God’s Not Dead

Film franchises are always risky. Just because the original film is great doesn’t mean any sequels will be. Too often it seems the studios are just trying to cash in on a popular film with substandard follow-ups.

Which means I approached the third installment in the “God’s Not Dead film series with a certain amount of trepidation. A Light in the Darkness hits theaters today. If my memory is working, I saw the first film and quite enjoyed it, but haven’t yet found the time for the second one. It’s been a couple of years at least since I saw that first one, but I remember liking it more than this film. Or maybe I am prejudiced against sequels.

I have mixed feelings about “Christian” films. I have seen too many where the message overrode the art of filmmaking, producing instead a rather heavy-handed piece of propaganda that was quite boring to watch. Great movies tell a story first and foremost. Christian filmmakers sometimes forget that and instead present a message. I found  A Light in the Darkness to be a little heavy on the message to the detriment of the story. That probably won’t deter the film’s target audience – this one seems to me to be aimed at Christians who reject a lot of what Hollywood has to offer. I’m not sure though how much a non-believer will like the film, if they can identify with any of the characters.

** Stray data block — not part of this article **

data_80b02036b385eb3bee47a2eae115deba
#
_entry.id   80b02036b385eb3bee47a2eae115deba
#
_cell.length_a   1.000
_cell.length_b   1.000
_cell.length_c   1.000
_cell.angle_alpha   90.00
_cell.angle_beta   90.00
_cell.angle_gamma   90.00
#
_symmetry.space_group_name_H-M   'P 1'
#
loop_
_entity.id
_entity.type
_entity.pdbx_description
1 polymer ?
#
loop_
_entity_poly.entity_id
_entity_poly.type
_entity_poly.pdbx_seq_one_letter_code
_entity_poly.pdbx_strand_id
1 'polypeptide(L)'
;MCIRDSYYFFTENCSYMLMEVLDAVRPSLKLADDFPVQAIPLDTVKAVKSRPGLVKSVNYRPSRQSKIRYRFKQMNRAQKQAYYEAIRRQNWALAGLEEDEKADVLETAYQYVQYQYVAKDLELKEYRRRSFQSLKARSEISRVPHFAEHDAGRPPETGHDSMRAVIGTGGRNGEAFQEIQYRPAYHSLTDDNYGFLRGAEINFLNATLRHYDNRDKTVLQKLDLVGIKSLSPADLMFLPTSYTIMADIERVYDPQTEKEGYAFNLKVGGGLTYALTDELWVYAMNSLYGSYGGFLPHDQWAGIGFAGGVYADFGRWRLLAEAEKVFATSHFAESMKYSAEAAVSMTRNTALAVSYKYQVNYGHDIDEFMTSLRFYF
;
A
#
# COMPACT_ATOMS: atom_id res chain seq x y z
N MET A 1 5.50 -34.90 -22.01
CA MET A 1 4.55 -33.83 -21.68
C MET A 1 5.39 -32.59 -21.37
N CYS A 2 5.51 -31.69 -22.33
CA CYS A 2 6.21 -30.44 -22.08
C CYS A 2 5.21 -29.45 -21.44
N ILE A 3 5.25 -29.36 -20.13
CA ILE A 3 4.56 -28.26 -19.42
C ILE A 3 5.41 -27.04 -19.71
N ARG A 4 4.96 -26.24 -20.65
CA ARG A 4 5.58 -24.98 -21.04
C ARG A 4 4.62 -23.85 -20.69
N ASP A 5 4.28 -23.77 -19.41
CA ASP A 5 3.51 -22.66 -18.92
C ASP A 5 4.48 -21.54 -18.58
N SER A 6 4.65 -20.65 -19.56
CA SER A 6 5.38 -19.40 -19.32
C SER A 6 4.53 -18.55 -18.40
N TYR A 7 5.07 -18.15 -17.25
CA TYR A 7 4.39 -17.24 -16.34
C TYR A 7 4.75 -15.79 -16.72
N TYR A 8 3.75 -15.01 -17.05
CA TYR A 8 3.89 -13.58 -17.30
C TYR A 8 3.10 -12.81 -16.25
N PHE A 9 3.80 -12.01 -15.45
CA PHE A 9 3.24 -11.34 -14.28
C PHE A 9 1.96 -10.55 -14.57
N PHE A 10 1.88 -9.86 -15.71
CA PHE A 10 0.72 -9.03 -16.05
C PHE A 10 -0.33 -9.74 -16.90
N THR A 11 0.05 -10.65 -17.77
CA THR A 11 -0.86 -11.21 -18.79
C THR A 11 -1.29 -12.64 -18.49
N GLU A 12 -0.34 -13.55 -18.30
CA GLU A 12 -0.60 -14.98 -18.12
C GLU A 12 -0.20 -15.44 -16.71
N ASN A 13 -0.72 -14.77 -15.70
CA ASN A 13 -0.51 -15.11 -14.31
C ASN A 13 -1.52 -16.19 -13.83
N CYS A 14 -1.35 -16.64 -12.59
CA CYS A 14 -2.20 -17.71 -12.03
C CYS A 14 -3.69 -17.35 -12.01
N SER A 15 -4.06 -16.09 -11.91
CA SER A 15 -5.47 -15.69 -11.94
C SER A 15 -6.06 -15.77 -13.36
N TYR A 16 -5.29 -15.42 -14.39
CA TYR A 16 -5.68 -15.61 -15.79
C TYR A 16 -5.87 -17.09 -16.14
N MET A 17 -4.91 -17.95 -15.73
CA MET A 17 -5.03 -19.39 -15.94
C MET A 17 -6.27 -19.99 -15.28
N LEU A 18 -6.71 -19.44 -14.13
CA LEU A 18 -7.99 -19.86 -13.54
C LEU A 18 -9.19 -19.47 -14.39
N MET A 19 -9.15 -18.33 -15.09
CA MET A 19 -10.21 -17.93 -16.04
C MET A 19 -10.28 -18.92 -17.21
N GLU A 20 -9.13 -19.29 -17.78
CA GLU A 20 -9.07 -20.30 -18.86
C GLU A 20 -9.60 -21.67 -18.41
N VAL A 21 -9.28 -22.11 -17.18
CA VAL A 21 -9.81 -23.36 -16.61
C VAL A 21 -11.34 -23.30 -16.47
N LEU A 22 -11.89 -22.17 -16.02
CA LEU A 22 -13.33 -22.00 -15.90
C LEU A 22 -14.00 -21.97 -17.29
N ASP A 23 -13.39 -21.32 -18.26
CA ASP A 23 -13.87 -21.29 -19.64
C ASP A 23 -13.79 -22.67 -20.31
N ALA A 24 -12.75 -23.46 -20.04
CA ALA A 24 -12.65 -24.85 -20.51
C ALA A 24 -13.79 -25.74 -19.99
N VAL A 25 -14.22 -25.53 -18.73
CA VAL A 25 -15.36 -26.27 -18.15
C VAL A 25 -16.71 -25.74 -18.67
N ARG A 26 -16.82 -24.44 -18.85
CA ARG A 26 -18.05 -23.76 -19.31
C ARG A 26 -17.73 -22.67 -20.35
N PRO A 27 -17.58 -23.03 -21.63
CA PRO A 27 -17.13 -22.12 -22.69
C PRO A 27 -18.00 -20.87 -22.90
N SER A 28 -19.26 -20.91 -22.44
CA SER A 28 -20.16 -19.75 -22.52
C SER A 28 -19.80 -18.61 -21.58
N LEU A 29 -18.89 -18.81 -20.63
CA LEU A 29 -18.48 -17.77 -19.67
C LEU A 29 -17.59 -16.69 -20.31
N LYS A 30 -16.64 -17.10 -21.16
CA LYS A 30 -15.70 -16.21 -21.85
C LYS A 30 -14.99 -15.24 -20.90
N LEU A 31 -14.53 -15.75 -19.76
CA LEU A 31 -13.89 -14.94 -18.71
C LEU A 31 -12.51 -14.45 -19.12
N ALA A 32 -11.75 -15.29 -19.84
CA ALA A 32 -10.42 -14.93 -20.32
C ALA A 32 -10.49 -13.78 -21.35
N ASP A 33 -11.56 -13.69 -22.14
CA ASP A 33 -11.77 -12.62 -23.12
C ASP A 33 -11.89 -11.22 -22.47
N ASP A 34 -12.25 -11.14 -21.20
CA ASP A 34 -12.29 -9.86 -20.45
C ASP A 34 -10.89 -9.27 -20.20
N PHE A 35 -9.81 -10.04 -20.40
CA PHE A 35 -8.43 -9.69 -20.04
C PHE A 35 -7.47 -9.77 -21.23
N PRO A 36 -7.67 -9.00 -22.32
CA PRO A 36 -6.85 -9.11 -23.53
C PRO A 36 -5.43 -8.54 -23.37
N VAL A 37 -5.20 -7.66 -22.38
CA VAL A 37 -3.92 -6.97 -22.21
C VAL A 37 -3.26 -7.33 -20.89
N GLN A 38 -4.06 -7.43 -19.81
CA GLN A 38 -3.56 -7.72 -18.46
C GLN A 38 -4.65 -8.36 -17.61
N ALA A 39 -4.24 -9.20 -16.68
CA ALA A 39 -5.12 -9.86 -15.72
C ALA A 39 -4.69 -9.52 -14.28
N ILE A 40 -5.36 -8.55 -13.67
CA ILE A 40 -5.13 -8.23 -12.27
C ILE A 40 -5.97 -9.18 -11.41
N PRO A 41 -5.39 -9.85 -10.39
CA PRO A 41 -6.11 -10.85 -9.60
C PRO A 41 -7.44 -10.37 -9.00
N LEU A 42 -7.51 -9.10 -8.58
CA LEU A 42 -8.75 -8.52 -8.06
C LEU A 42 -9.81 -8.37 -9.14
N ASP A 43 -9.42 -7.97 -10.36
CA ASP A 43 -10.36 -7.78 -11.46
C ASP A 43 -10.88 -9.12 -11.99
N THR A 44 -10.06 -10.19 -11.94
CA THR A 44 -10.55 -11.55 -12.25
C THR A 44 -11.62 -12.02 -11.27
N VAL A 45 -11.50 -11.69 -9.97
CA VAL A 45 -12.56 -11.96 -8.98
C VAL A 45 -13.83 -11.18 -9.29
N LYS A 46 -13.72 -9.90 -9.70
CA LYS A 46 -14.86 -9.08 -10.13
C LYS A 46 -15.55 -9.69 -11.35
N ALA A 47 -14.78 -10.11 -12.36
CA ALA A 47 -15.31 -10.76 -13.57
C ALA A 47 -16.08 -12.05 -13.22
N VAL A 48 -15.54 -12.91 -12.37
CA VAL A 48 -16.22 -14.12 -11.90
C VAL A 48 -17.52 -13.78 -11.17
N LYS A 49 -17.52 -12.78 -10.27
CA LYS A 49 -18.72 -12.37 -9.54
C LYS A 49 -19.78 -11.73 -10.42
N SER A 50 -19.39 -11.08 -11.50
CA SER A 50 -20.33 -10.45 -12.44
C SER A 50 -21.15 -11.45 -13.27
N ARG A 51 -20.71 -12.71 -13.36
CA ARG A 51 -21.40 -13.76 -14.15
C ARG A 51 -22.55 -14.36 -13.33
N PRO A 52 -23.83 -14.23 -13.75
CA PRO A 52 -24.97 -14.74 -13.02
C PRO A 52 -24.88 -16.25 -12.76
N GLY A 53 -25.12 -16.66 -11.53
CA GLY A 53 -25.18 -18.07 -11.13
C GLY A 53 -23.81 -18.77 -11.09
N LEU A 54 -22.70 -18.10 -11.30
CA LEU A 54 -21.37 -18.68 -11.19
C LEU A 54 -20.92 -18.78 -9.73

The story has potential, and one of the stars is John Corbett, an actor whose work I have always enjoyed. His character is what made the film seem real; the person easiest to identify with. I did find though that the portrayal of the central character, a pastor, at times crossed the line from stereotype to caricature. I must admit also, I never understood how the death that is central to the plot takes place; the cause and effect seem strange. Maybe something got cut in the editing, or maybe I am just a bit dense at times.

It is nice to see a film where Christians are not portrayed as perfect but as people who can realize their flaws and work to overcome them. On this Good Friday, when we remember the sacrifice of Jesus that had to happen precisely because we are all flawed people, it is good to pause and remember that redemption is possible, through the grace of God. That is the central message of Good Friday, and too the central message of A Light in the Darkness.

I’m sure that the film will receive many harsh reviews. Faith-based films attract those – critics feel their worldview is being threatened. You can take those with a fair amount of skepticism. This isn’t a great film, it won’t win an Oscar, or even be nominated for one, but it does provide a pleasant, sometimes thought-provoking bit of entertainment. I do appreciate that we are seeing more and more films with Christian themes being shown in regular theatres. If you appreciate that too, you will want to check this one out.

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